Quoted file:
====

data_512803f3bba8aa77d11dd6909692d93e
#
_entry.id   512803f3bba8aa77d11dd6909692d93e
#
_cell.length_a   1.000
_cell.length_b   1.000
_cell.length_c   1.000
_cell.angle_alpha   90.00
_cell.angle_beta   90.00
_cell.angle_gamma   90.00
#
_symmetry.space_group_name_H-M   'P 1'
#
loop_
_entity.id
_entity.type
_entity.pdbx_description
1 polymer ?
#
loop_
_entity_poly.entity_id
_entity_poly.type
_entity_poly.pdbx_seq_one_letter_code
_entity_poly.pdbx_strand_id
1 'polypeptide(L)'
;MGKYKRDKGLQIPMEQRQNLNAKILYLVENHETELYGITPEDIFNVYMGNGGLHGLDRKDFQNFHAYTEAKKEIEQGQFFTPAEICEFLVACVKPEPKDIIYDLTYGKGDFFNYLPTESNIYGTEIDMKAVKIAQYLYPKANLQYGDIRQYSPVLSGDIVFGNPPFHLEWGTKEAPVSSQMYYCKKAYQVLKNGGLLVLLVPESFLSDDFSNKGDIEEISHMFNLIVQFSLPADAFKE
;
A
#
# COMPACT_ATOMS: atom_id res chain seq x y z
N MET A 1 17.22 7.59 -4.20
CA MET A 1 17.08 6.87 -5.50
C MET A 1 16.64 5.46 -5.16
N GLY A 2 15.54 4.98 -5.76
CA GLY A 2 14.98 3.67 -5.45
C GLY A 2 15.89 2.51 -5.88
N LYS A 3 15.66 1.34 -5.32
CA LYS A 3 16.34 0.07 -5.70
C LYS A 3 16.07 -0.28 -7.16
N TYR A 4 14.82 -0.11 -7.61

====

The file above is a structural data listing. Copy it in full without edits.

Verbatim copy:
data_512803f3bba8aa77d11dd6909692d93e
#
_entry.id   512803f3bba8aa77d11dd6909692d93e
#
_cell.length_a   1.000
_cell.length_b   1.000
_cell.length_c   1.000
_cell.angle_alpha   90.00
_cell.angle_beta   90.00
_cell.angle_gamma   90.00
#
_symmetry.space_group_name_H-M   'P 1'
#
loop_
_entity.id
_entity.type
_entity.pdbx_description
1 polymer ?
#
loop_
_entity_poly.entity_id
_entity_poly.type
_entity_poly.pdbx_seq_one_letter_code
_entity_poly.pdbx_strand_id
1 'polypeptide(L)'
;MGKYKRDKGLQIPMEQRQNLNAKILYLVENHETELYGITPEDIFNVYMGNGGLHGLDRKDFQNFHAYTEAKKEIEQGQFFTPAEICEFLVACVKPEPKDIIYDLTYGKGDFFNYLPTESNIYGTEIDMKAVKIAQYLYPKANLQYGDIRQYSPVLSGDIVFGNPPFHLEWGTKEAPVSSQMYYCKKAYQVLKNGGLLVLLVPESFLSDDFSNKGDIEEISHMFNLIVQFSLPADAFKE
;
A
#
# COMPACT_ATOMS: atom_id res chain seq x y z
N MET A 1 17.22 7.59 -4.20
CA MET A 1 17.08 6.87 -5.50
C MET A 1 16.64 5.46 -5.16
N GLY A 2 15.54 4.98 -5.76
CA GLY A 2 14.98 3.67 -5.45
C GLY A 2 15.89 2.51 -5.88
N LYS A 3 15.66 1.34 -5.32
CA LYS A 3 16.34 0.07 -5.70
C LYS A 3 16.07 -0.28 -7.16
N TYR A 4 14.82 -0.11 -7.61